It’s not often a metaphor becomes reality. But the Alabama legislature literally has a political football on its hands.
We’re talking about legalized sports betting, part of a comprehensive gambling bill that State Sen. Greg Albritton (R-Atmore) hopes to pass. Nineteen states have jumped on the legal sports betting bandwagon since the US Supreme Court struck down a federal law prohibiting it in 2018. New York, which only started making online gambling available in January, saw $1.6 billion wagered in the first month. That generated a whopping $90 million for the Empire State. Neighboring Tennessee had nearly $3 billion wagered on sports in 2021. Estimates are that $8 billion was bet on this year’s Super Bowl nationwide. While the topic of gambling has bounced around our state legislature for decades like a fumble on a wet field, the method of placing bets has changed. So, the goalposts have moved.
Meanwhile, the House plans to vote on a “clean lottery” bill (basically just the lottery) on March 29. If it passes, Albritton plans to add some amendments when it arrives in the Senate.
Right now, 45 of 50 states have lotteries. Cross the border out of Alabama and generally you’ll soon see a store or gas station selling lottery tickets with plenty of Alabama tags in the parking lot. Proponents of the bill argue that the state is leaving a lot of money on the table, only to see it go out of state.
Alabama’s Constitution bans lotteries and gambling. Electronic bingo parlors have developed thanks to local constitutional amendments, though the Alabama Supreme Court has narrowly interpreted those amendments in recent years. The last statewide vote on a lottery took place in 1999 when state voters rejected it.
Albritton contends that Alabama already has gambling; he’d simply like to see the state regulate it and tax it.
“We don’t really know how many gaming facilities we have in the state,” Albritton said. “It’s growing without state control or enforcement. The legislature has to get some control on the industry. It’s here so we’ve got to control it and tax it.”
He sees the potential of sports betting as something that could generate a great deal of money for the state. In recent years, online sports gaming has exploded, with commercials for companies like Draft Kings and Fan Duel dominating television broadcasts and sports talk radio. Revenue from those two companies was nearly $4 billion in 2021.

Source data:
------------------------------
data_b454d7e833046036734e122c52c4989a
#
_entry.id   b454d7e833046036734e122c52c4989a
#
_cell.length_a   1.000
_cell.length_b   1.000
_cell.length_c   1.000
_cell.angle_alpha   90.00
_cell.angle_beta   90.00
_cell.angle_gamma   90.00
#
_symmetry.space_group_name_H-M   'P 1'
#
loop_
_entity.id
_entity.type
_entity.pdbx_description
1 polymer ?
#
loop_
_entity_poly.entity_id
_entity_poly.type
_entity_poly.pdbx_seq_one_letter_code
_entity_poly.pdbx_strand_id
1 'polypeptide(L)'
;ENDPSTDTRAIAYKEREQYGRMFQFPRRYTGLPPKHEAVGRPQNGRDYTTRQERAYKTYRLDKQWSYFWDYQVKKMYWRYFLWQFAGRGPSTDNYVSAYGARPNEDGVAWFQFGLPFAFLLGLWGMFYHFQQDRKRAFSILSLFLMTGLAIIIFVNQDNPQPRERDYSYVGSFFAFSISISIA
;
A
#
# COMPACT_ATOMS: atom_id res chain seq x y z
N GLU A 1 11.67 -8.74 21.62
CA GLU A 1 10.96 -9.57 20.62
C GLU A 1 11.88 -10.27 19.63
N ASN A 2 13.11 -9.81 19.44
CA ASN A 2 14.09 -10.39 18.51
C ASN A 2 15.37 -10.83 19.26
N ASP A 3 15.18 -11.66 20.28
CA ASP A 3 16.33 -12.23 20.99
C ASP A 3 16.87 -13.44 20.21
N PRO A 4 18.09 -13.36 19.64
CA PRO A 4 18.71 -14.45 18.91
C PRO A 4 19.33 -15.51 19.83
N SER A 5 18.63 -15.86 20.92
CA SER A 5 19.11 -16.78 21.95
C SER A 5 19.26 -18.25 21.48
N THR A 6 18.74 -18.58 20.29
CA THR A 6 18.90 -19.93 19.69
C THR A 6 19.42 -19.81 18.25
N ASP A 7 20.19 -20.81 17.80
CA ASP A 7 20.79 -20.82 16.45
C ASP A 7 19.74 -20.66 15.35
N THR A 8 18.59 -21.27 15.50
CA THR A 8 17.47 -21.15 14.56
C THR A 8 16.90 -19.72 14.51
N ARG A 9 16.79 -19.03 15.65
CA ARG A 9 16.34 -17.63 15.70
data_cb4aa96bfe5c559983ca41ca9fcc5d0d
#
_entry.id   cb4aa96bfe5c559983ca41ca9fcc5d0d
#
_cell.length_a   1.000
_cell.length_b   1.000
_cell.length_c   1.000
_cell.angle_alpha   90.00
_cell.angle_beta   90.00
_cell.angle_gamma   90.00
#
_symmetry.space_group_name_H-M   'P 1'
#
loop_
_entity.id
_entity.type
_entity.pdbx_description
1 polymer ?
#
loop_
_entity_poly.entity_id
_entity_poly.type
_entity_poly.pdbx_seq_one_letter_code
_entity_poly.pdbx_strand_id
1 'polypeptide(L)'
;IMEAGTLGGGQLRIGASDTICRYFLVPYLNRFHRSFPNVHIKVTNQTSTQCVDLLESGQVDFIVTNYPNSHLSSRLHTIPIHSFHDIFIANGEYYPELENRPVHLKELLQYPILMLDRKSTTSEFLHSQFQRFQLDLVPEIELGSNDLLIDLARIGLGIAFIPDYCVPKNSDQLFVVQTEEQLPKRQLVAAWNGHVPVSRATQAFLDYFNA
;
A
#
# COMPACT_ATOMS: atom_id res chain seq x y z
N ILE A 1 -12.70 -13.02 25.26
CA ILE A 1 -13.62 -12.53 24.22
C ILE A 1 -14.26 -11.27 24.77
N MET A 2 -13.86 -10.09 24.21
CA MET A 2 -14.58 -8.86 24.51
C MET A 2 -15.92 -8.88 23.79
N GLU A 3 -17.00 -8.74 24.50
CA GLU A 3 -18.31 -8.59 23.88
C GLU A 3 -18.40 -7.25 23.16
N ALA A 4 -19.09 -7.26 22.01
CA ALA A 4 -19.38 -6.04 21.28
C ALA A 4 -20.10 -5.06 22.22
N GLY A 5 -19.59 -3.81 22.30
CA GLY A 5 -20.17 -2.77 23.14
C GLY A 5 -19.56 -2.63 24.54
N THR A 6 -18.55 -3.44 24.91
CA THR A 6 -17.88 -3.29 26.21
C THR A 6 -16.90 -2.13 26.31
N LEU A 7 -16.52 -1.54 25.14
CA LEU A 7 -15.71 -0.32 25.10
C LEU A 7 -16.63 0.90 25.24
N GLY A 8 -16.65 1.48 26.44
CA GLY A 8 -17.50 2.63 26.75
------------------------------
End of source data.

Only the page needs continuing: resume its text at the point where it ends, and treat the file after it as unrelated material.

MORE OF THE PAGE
The argument for a comprehensive gambling bill is basically that gambling is gambling, whether you’re scratching a lottery ticket, playing a slot machine or betting on a football game. And since it’s already here it should be taxed. Albritton estimates gaming could generate around $800 million for the state, and perhaps $1 billion with sports betting. Revenue would be used for scholarships and to address issues like mental health, high-speed internet, rural health care, improving prisons, and infrastructure maintenance on roads and bridges.
Albritton has seen the effect a casino has on his own town of Atmore. Since Wind Creek Casino opened just off I-65, what had been acres of undeveloped land surrounding the area is now filled with restaurants and hotels. In addition, the Poarch Band of Creek Indians donates about $1 million to local schools each year.
House Speaker Mac McCutcheon (R-Monrovia) is skeptical about the chances of a gambling bill this year, saying the issues that doomed the 2021 attempt have not gone away. Senate President Pro Tem Greg Reed (R-Jasper) has also been cautious.
Albritton’s bills passed a Senate committee on March 9, but leadership has not scheduled a floor vote on the bills.
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